These certificates are generated during AKM server initialization and stored on the server. See your platform specific deployment guide for instructions on downloading certificates.
SECURITY ALERT: Certificate and private key files, regardless of origin, are crucial to securing the AKM key management system, and must be protected during creation, distribution, and storage.
These are sensitive files, and access to them should be controlled with the rights and permissions management capabilities of all platforms in use. All certificate and key files should be transferred with secure methods and tools. Files stored locally should be monitored for access and change using a tool such as the Linux facility auditd.
If any certificates or private keys are compromised or lost, they should immediately be replaced, including the certificate authority on the AKM server and all client certificates in that chain of trust. See the AKM Certificate Manager Guide for more information.
The following server information is required for client configuration:
The IP address or DNS name of the primary AKM server and any secondary AKM servers
The port number that AKM has been configured to use for key retrieval (the default is 6000)
To set up client key retrieval, you must have the name(s) of the encryption key(s) on AKM you would like to use.
AKM setup and initialization includes the option to generate an initial set of encryption keys. See your platform-specific AKM deployment guide for more information on encryption keys available for use, if that option was selected.
If needed, encryption keys can be created using the AKM Administrative Console application. See the AKM Administrative Console Guide for more information.
Before continuing, you will need the following items:
AKM’s CA certificate in
A client certificate/private key in
The IP address or DNS name of the primary AKM server (and any secondary AKM servers) and the key retrieval services port number (the default is 6000)
The name of one or more encryption keys on the AKM server
Chapter 3: Install the AKM Key Retrieval Library
Install the key retrieval library
Download the AKM Linux Dev Kit. You will find install files for the following supported Linux platforms:
- RHEL/CentOS 4, 5, 6, 7
- SLE 11 SP2, SP3, SP4
- Ubuntu 12.04, 14.04, 16.04
Copy the appropriate install package to your system. Installation requires root privileges, either through sudo or su:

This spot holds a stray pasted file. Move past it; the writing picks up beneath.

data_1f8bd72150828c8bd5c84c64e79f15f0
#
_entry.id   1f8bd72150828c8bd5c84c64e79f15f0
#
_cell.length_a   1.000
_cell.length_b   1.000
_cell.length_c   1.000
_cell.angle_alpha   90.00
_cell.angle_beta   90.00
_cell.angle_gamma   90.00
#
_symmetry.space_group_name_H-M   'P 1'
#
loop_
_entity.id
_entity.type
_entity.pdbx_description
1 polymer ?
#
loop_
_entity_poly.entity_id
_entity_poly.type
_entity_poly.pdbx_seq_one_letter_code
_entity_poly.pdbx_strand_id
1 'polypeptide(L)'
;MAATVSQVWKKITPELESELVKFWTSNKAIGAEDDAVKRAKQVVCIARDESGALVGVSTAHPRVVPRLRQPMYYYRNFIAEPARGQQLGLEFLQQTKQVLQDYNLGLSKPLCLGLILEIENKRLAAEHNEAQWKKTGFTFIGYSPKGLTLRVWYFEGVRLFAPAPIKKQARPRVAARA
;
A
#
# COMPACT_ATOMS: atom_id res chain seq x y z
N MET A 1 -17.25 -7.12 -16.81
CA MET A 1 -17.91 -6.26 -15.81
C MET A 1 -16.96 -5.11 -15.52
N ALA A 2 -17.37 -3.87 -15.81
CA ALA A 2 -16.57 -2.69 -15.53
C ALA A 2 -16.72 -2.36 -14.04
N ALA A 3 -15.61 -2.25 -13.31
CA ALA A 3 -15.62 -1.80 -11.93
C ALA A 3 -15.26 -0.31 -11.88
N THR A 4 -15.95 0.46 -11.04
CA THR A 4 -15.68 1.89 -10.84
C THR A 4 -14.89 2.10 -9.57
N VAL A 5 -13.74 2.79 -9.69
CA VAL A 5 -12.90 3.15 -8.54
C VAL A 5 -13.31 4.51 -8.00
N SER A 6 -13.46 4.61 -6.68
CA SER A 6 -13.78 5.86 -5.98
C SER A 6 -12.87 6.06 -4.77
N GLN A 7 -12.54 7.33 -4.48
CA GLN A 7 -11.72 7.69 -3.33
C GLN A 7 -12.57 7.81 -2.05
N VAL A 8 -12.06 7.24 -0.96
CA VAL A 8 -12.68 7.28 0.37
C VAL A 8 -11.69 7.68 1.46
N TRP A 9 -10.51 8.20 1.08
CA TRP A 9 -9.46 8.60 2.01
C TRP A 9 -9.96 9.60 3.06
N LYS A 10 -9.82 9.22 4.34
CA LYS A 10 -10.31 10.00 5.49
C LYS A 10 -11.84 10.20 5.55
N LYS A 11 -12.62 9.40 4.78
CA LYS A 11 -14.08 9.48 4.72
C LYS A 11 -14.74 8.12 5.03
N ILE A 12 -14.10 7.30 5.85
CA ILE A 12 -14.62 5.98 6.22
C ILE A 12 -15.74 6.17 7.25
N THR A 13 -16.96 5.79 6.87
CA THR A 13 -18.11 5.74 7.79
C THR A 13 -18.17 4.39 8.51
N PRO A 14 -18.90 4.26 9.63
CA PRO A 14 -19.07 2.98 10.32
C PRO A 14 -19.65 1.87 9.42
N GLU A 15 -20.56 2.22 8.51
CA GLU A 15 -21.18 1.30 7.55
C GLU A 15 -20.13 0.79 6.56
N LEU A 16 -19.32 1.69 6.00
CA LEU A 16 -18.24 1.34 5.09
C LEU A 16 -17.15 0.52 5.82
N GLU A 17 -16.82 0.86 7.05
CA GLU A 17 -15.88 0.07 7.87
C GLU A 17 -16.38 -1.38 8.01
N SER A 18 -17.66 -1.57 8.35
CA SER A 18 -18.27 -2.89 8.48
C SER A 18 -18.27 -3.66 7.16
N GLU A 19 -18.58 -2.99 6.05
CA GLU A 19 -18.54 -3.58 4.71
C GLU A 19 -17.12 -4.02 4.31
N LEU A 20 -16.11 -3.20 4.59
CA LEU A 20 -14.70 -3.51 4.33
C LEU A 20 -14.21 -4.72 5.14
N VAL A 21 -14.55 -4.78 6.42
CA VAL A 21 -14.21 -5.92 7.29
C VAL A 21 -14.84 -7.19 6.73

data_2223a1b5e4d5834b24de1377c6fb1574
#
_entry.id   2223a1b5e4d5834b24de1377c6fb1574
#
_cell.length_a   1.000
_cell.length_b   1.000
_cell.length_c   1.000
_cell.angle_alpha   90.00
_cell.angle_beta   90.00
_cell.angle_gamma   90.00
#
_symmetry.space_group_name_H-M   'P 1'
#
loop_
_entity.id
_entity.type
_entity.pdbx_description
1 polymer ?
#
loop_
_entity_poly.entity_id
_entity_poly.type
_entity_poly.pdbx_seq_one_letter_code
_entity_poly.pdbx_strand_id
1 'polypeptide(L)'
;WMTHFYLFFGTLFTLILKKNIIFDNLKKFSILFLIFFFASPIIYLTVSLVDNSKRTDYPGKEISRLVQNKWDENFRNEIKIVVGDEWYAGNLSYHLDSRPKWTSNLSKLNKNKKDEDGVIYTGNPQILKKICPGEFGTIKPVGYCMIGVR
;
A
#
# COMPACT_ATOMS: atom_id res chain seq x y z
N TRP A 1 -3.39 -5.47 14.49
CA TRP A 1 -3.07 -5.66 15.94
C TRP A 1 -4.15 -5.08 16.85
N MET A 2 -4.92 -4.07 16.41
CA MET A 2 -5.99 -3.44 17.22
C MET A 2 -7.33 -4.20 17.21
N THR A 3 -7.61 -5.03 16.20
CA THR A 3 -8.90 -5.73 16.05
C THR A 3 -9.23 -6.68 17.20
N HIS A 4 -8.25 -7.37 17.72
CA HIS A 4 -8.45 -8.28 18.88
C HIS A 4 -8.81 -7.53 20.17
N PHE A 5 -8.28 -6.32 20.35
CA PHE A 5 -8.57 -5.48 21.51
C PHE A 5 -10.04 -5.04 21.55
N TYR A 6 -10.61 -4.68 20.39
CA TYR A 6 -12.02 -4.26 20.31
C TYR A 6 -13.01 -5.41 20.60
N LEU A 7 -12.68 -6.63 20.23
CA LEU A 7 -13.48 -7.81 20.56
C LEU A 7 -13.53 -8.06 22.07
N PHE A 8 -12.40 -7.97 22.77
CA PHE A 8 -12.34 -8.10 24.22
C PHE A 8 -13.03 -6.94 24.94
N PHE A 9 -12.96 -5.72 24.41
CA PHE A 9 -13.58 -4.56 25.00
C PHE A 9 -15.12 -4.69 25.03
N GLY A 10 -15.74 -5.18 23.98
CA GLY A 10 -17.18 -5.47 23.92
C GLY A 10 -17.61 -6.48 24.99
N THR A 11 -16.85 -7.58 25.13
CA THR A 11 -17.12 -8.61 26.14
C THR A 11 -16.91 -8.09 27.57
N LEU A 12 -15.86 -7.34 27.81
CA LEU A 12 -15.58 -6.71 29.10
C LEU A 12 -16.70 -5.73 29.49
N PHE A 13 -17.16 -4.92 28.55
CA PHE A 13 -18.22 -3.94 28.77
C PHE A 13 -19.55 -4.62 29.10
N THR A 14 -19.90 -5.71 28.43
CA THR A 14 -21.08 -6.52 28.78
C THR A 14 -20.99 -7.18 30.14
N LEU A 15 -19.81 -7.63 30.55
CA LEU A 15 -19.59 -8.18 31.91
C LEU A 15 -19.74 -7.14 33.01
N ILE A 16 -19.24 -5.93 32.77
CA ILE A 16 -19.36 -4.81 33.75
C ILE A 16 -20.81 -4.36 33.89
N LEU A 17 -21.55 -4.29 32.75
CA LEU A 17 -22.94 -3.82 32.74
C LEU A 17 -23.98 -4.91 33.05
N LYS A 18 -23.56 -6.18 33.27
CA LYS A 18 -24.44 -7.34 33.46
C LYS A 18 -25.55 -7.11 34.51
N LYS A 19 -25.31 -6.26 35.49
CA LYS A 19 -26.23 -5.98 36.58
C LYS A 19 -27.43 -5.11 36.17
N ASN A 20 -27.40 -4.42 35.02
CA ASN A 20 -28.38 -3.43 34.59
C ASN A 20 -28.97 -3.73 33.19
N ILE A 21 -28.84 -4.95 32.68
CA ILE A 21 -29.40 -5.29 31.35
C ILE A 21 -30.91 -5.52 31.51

# rpm –ivh liballkeyrtv-version.arch.rpm
# dpkg -i liballkeyrtv_version-arch.deb
If you need additional support, please contact Townsend Security for assistance.
Verify the installation (optional)
You can verify the application using GNU Privacy Guard (GPG) or PGP. You must import the Townsend Security public key to verify the signature. The Townsend Security public key is available at https://www.townsendsecurity.com/pgp_keys/product-security.asc.
> gpg --import product-security.asc > gpg --edit-key firstname.lastname@example.org Command> trust Command> sign Command> save Command> quit > gpg --verify liballkeyrtv-version.arch.rpm.sig
> pgp --import product-security > pgp --sign-key email@example.com --signer userid --sig-type exportable --passphrase passphrase > pgp --verify liballkeyrtv-version.arch.rpm.sig
Uninstall the key retrieval library
Uninstalling requires root privileges, either through sudo or su:
# rpm -e liballkeyrtv
# dpkg -r liballkeyrtv
Chapter 4: Configuration
A configuration file provides information to the AKM key retrieval library. When you call the key retrieval API you pass it the fully qualified path to the configuration file. This section provides information about the format of the configuration file. See
keyclient.conf in the AKM Linux Dev Kit for a sample configuration file.
Configuration file format rules
The configuration file is an ASCII file describing parameters set in assignment lines and separated by sections.
The key retrieval configuration file is comprised of three sections that contain specific name and value assignment lines. Each section name appears on a line by itself, in square brackets (
). All parameters after the section declaration are associated with that section. There is no explicit “end of section” delimiter; sections end at the next section declaration or the end of the file. Sections may not be nested. The sections of the key retrieval configuration file are